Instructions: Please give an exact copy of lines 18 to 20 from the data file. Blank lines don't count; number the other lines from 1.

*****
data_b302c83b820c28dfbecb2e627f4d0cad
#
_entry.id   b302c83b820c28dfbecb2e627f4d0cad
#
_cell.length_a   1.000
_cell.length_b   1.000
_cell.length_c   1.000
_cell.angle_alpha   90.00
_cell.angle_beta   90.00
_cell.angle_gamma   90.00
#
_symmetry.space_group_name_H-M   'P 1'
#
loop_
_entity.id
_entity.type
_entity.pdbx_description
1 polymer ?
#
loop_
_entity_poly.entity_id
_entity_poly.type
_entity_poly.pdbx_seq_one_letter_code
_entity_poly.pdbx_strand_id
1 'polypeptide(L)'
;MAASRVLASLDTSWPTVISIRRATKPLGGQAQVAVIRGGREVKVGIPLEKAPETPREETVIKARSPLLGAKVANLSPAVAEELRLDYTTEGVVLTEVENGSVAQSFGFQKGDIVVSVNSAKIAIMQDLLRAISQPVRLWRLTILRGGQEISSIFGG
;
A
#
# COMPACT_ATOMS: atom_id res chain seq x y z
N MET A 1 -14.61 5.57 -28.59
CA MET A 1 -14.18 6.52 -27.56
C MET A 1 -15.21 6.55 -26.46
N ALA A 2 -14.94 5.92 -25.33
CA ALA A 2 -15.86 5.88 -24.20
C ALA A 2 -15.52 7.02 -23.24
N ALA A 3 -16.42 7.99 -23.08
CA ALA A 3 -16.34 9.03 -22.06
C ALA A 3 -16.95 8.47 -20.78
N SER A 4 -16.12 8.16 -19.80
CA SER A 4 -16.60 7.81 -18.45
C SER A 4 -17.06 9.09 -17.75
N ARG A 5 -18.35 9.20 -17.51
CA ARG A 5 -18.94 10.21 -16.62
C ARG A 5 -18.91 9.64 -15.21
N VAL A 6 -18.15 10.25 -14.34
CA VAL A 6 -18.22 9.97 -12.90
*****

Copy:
1 polymer ?
#
loop_